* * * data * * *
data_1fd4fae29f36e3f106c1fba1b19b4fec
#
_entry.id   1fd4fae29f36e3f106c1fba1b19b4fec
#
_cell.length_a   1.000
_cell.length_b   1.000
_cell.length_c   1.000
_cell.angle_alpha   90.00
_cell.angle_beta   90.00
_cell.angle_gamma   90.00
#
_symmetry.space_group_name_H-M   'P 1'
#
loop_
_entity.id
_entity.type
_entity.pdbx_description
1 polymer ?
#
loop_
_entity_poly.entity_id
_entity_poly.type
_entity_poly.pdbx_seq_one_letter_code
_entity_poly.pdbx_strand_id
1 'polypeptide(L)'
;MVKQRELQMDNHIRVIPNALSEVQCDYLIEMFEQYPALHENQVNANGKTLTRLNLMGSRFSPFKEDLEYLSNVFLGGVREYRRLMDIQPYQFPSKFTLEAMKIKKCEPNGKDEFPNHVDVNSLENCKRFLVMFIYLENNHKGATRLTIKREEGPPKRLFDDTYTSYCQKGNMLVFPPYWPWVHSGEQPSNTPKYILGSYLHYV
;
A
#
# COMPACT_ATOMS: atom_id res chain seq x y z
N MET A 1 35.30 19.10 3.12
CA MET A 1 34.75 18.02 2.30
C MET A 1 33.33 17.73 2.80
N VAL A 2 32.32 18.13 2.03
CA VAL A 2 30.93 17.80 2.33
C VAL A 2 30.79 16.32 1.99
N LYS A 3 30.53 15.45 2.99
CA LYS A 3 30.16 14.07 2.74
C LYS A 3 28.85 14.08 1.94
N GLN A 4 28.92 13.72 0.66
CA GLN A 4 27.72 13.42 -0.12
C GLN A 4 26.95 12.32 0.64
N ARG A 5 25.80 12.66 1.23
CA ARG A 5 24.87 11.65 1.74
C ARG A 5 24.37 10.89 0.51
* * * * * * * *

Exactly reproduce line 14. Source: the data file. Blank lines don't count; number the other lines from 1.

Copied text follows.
loop_